Open source software was once the realm of hackers and bedroom developers. That’s certainly no longer the case, as more and more big businesses power their enterprises with the latest open source platforms applications.

red hat

Instead of charging for licenses, open source developers have built businesses around providing add-on services such as maintenance and security, which inevitably works out much cheaper than going to the mainstream names. With open source companies such as Red Hat now competing with the giants of the corporate software world, the challenge to the likes of International Business Machines Corp. (NYSE:IBM), Oracle Corporation (NYSE:ORCL) and Microsoft Corporation (NASDAQ:MSFT) has become very real.

Open source goes mainstream

Open source software began as a community of software developers who collaborated on building programs and sharing them online free of charge, leaving the source code open to be tweaked or improved. This led the way for enterprises to customize the software to meet their own individual needs, meaning, very often, the resulting applications were better suited to the organization than those supplied by traditional software developers.

Naturally, low cost and customizability meant many of the open sources platforms and applications went mainstream. Android, for example, the operating system that appears on 80% of all smartphones, started life as open source, and Facebook also began as an open source platform.

If the Hat fits…

One of the names making waves right now in open source is Red Hat Inc (NYSE:RHT), the company that took the Linux operating system and made it the industry standard for both big business and governments. A donation from his aunt allowed Bob Young to set up Red Hat in 1993. She became an instant millionaire when the company floated in 1999, achieving the eighth biggest first day gain on Wall Street at that time. The company now rings up sales of $1.6bn annually and its systems are now commonplace in education, utilities, telecoms, financial and the public sector:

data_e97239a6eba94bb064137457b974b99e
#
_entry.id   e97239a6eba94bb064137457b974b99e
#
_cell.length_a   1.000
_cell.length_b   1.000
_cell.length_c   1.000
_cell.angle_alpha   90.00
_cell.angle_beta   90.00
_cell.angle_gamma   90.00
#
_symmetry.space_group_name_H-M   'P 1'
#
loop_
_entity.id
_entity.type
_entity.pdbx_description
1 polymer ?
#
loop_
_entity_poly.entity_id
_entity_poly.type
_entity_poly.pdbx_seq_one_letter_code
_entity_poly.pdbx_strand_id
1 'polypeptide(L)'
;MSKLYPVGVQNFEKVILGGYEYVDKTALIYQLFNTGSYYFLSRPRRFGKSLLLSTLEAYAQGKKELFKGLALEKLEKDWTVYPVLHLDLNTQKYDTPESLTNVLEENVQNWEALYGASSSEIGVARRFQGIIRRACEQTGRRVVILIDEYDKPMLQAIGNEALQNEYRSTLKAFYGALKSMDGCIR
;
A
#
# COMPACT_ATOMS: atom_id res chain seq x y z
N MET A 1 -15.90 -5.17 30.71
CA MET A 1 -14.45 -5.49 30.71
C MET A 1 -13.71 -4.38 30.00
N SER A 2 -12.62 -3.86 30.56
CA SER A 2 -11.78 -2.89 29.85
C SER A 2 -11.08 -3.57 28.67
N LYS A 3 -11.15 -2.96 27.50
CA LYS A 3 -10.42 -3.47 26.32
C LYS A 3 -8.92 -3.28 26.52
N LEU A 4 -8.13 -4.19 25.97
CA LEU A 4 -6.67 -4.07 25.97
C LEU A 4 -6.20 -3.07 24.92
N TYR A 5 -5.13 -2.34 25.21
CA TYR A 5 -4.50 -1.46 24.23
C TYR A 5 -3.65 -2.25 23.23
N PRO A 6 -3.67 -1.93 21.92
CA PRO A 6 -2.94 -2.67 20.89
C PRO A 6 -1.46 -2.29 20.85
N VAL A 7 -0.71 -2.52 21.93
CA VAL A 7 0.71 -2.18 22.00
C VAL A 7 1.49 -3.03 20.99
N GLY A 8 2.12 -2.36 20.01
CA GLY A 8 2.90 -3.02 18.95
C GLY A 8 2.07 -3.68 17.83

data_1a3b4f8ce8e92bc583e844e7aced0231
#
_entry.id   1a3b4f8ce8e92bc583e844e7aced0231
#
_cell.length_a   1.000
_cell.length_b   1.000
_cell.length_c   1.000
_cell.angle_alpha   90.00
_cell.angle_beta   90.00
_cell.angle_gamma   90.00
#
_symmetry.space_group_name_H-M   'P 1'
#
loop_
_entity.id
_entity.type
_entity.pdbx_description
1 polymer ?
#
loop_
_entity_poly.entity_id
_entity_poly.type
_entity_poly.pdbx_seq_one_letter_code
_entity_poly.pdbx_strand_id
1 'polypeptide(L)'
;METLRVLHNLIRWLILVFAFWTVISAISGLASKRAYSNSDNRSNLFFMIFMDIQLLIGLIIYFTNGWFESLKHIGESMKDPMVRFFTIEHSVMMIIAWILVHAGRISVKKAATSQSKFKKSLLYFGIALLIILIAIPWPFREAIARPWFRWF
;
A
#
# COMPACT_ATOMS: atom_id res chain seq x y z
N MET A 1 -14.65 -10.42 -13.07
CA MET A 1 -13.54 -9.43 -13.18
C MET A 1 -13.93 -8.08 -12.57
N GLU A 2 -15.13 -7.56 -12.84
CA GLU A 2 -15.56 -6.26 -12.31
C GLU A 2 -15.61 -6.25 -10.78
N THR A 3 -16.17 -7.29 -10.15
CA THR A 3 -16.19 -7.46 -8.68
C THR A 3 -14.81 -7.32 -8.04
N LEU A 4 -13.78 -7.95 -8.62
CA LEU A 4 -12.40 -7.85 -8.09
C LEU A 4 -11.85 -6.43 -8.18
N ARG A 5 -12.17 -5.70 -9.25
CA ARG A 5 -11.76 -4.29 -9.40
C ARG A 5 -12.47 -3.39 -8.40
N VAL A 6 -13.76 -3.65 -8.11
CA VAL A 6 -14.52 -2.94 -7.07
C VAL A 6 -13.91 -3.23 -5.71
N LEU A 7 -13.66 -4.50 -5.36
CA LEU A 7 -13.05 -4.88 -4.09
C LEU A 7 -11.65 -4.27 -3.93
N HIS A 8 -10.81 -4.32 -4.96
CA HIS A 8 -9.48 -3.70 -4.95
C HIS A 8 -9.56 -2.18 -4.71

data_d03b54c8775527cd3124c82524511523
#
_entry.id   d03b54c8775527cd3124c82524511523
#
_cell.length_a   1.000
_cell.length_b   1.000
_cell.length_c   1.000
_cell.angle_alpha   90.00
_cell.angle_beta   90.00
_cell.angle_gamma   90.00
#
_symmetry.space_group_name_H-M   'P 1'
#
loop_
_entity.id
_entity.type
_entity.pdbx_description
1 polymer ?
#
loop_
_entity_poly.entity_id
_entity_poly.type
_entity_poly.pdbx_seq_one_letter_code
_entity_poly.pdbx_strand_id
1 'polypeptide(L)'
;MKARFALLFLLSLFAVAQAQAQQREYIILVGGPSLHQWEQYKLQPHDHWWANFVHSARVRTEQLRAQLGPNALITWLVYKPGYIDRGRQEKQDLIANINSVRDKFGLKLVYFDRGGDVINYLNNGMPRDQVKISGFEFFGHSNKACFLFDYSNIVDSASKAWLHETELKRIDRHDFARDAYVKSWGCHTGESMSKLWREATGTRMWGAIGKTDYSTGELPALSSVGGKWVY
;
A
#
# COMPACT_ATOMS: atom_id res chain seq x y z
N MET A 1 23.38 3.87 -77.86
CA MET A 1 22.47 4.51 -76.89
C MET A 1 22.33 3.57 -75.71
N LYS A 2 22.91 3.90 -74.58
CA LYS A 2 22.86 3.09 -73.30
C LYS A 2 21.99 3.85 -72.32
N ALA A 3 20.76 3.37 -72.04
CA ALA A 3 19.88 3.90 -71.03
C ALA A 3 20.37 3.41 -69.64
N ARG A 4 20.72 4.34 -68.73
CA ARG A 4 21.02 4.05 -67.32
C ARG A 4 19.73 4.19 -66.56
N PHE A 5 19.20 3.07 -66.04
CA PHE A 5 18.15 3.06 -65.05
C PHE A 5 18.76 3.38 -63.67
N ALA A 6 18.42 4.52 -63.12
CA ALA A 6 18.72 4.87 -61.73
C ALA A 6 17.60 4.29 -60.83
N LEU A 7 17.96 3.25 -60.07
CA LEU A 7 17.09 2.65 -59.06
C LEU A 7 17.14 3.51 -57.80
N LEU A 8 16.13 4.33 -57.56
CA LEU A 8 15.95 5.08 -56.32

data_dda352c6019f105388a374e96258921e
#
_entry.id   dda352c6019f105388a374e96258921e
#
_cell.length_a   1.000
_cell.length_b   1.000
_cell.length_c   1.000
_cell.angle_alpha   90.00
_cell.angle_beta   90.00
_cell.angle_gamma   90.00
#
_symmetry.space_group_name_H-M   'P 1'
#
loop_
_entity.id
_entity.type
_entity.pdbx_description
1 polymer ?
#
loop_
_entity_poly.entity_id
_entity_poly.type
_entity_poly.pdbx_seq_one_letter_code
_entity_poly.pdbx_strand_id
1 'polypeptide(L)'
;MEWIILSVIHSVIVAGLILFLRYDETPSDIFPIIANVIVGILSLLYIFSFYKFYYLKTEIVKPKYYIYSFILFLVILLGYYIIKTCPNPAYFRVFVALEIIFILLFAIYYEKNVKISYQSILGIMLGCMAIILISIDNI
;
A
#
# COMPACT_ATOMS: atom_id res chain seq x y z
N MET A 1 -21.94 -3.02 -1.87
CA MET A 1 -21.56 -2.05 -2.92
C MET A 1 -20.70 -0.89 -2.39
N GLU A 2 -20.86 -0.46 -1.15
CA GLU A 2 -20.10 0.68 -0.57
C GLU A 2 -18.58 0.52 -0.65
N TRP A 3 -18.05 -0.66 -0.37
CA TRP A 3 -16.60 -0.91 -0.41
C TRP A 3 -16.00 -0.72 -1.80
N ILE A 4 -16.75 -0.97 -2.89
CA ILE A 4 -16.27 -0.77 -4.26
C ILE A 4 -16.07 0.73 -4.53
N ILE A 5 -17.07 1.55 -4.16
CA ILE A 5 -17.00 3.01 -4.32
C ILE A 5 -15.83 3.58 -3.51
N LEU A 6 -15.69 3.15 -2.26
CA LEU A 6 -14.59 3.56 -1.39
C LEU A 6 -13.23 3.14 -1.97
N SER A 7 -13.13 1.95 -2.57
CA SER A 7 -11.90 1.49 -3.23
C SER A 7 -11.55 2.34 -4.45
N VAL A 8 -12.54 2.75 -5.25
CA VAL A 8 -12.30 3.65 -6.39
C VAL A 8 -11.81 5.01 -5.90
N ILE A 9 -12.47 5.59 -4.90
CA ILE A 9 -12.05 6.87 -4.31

“Red Hat Linux is recognised as the standard operating platform in 75 of the top 100 banks in the world,” said Red Hat Inc (NYSE:RHT)’s VP for Northern and Eastern Europe, Phil Andrews.

Red Hat exploited a viable gap in the market: IT decision makers were fed up paying high license fees. Piggybacking on the popularity of the Linux operating system, the company was able to expand into virtualization, system management, middleware, storage technology and cloud technologies. But, as Andrews says, there reason companies are turning to open source is very simple:

“Businesses no longer have to pay huge licence fees to get high quality software.”

He says there some still fear open source, but that they shouldn’t:

“Open source is tried and trusted and most large organisations are running mission critical projects on supported platforms.”

Alcatel Lucent SA (ADR) (NYSE:ALU) is one such company. The telecommunications giant has gone with Red Hat Inc (NYSE:RHT) for their Enterprise Linux OpenStack platform to power their Network Functions Virtualisation (NFV) technology – a new innovative solution that allows mobile network operators to become less reliant on proprietary hardware.

Red Hat: Open source has a bright future

Andrews has the figures to back him up. Last quarter saw Red Hat Inc (NYSE:RHT) notch up revenues of $397m – something that couldn’t be achieved without a high level of adoption. Most companies split their IT budgets into around 80% on mainstream resources and 20% on new, groundbreaking solutions. And, right now, there is a definite bias towards the latter, especially when it comes to new cloud technologies.

As old licensed systems become redundant, then it’s likely that so too will many of the companies that created them. Some critics say there won’t be another Red Hat; that its success was dependent upon its work with Linux, but with most corporations already benefitting from open source services, those same companies won’t be so slow to partner with open source developers on new ventures in future.